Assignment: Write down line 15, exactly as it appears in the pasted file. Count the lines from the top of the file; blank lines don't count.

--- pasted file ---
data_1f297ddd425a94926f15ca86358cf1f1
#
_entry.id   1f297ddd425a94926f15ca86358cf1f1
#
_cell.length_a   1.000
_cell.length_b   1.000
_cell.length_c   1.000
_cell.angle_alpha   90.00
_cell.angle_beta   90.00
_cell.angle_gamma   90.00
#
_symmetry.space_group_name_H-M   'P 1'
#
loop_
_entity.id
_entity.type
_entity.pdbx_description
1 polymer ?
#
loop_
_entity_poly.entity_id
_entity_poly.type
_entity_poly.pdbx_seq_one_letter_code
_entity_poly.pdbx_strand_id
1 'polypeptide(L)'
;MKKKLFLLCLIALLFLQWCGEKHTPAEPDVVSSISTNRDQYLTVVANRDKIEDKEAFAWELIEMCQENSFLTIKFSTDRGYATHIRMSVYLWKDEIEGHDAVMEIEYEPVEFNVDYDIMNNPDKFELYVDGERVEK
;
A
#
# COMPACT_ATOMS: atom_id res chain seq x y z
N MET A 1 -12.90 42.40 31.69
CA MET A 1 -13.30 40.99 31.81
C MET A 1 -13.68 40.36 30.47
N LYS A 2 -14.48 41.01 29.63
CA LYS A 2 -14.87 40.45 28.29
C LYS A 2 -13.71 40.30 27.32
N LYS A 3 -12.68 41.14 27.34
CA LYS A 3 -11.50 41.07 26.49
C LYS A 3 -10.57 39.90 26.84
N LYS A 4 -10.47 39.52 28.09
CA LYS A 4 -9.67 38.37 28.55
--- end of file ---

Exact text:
_entity.id